Mr. Osomatsu is a new update of Fujio Akatsuka’s 1960s comedy series Osomatsu-kun, made to celebrate Akatsuka’s 80th birthday. Reviving a classic series is always a challenge, introducing tension between respecting and maintaining the qualities of the original while also making something that’s accessible for an audience that likely had little to no exposure to the original and is accustomed to visuals and writing with different sensibilities than those of 50 years ago.
Studio Pierrot has done a fantastic job balancing these with Mr. Osomatsu. They retained Akatsuka’s distinctive, cartoony character designs and used the basic character and narrative framework, then used that as a launching pad to both adapt classic storylines and create gags that are entirely new.
The basic framework of Mr. Osomatsu is simple: a set of sextuplets (Osomatsu, Karamatsu, Ichimatsu, Choromatsu, Jushimatsu, and Todomatsu) have various misadventures alongside their childhood friend and crush Totoko, buck-toothed con man Iyami, oden stall owner Chibita, and a few other odd characters. The sextuplets, originally in elementary school, have been aged up and are now good-for-nothing NEETs still living at home and mooching off their parents.
Each of the brothers has a distinct personality and these often clash, leading to a variety of disagreements and misunderstandings. Within that basic framework, the writers spin out a ton of outlandish, sometimes dark and frequently dirty, gags about everything from finding a job, to sex change drugs, to trying to promote a seafood-themed idol singer.
The very subject of updating an old series was the impetus for the very first episode of Mr. Osomatsu, mocking the idea of remaking the show into a modern moe sensibility, transforming the sextuplets into cool and sexy characters while Totoko becomes the winsome shojo heroine—an episode so mighty in its parodies of reverse-harem shows like Boys Over Flowers and Uta no Prince-sama that it was removed from the Internet and does not appear on the home video release.
While that episode may be gone, it lives on in several other amazing segments in future episodes. Given Mr. Osomatsu’s propensity for parodying other characters and properties, if not its tendency toward risqué humor, that episode hasn’t been the last bit of censorship directed at the show and I wouldn’t be surprised if we see more in the future. Hopefully cooler heads with an actual sense of humor will prevail, and the altered or chopped content will eventually be restored.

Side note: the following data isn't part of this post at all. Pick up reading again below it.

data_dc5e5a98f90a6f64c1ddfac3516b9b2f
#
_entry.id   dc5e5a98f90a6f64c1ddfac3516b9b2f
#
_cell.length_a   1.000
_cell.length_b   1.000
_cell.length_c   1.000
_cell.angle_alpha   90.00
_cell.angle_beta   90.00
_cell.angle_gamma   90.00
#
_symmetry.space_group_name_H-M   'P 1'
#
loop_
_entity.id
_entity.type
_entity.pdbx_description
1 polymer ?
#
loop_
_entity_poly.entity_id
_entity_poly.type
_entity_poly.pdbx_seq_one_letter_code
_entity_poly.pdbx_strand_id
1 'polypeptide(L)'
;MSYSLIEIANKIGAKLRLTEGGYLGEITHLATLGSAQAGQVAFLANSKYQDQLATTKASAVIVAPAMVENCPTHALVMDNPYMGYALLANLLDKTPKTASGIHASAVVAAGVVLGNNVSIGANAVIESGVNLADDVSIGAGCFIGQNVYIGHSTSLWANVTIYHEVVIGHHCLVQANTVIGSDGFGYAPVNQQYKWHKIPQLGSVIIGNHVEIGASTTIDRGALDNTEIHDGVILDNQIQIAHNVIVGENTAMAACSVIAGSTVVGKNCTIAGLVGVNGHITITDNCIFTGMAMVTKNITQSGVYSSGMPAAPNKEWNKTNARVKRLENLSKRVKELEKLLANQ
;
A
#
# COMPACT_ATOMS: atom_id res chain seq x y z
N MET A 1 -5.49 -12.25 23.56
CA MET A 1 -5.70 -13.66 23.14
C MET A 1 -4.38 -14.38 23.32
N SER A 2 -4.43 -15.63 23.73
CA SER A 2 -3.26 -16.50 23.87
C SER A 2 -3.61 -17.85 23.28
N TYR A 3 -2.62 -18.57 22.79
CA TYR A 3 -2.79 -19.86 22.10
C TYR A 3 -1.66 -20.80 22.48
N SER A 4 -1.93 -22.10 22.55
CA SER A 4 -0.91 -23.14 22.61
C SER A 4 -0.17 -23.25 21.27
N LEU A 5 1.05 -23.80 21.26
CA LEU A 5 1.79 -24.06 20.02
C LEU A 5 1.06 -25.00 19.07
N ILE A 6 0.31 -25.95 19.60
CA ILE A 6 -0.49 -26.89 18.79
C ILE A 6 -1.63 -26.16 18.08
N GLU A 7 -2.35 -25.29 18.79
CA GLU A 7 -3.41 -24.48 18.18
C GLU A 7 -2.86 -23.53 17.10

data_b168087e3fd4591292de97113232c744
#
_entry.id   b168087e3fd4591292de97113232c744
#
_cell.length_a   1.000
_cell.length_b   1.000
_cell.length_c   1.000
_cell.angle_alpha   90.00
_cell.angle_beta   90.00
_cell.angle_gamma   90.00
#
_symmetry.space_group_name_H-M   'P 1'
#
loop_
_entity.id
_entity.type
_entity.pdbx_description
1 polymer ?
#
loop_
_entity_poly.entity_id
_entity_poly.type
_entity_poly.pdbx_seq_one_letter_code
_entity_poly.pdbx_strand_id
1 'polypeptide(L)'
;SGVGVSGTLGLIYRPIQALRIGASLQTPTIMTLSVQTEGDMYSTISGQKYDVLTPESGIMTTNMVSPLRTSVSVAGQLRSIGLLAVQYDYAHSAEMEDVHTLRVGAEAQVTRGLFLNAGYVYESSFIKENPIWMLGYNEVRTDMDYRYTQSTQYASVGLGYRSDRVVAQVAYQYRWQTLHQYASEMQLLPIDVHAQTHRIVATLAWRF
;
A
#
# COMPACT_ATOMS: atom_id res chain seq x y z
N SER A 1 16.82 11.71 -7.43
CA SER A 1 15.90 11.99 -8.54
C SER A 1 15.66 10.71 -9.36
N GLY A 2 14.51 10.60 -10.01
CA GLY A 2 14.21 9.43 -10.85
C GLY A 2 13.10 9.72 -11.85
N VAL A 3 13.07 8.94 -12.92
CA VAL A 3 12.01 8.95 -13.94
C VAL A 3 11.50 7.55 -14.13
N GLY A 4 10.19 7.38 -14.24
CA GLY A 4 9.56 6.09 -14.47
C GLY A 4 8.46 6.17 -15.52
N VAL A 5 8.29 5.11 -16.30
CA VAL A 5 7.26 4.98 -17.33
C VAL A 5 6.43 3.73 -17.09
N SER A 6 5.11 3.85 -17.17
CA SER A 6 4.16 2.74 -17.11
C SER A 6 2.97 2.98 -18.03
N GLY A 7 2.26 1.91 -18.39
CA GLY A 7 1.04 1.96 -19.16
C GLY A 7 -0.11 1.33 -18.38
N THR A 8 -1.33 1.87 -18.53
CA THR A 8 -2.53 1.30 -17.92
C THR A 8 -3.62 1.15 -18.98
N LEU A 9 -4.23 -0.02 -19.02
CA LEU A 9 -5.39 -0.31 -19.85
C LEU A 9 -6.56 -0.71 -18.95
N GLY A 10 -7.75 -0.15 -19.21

Pierrot’s approach certainly seems to have worked. I can’t honestly think of many other anime comedies that have made me laugh out loud as many times, or as often per episode, as this one. In Japan Mr. Osomatsu has been a hit, especially with female fans; the February issue of Animage magazine featuring the sextuplets sold out and required additional printings, the first to do so since 1980. This spectacular success perhaps goes to show that “old-fashioned” or distinctive character designs don’t have to be tossed out and homogenized to make something popular with current audiences.
A solid comedy foundation, great jokes, and colorful, expressive animation speak for themselves. It also speaks to the timeless quality of good comedy. Drawing inspiration from classic and enduring comedic actors like Charlie Chaplin and Buster Keaton, Fujio Akatsuka created characters and situations that continue to evoke laughter. Recommended.
rating: Not Rated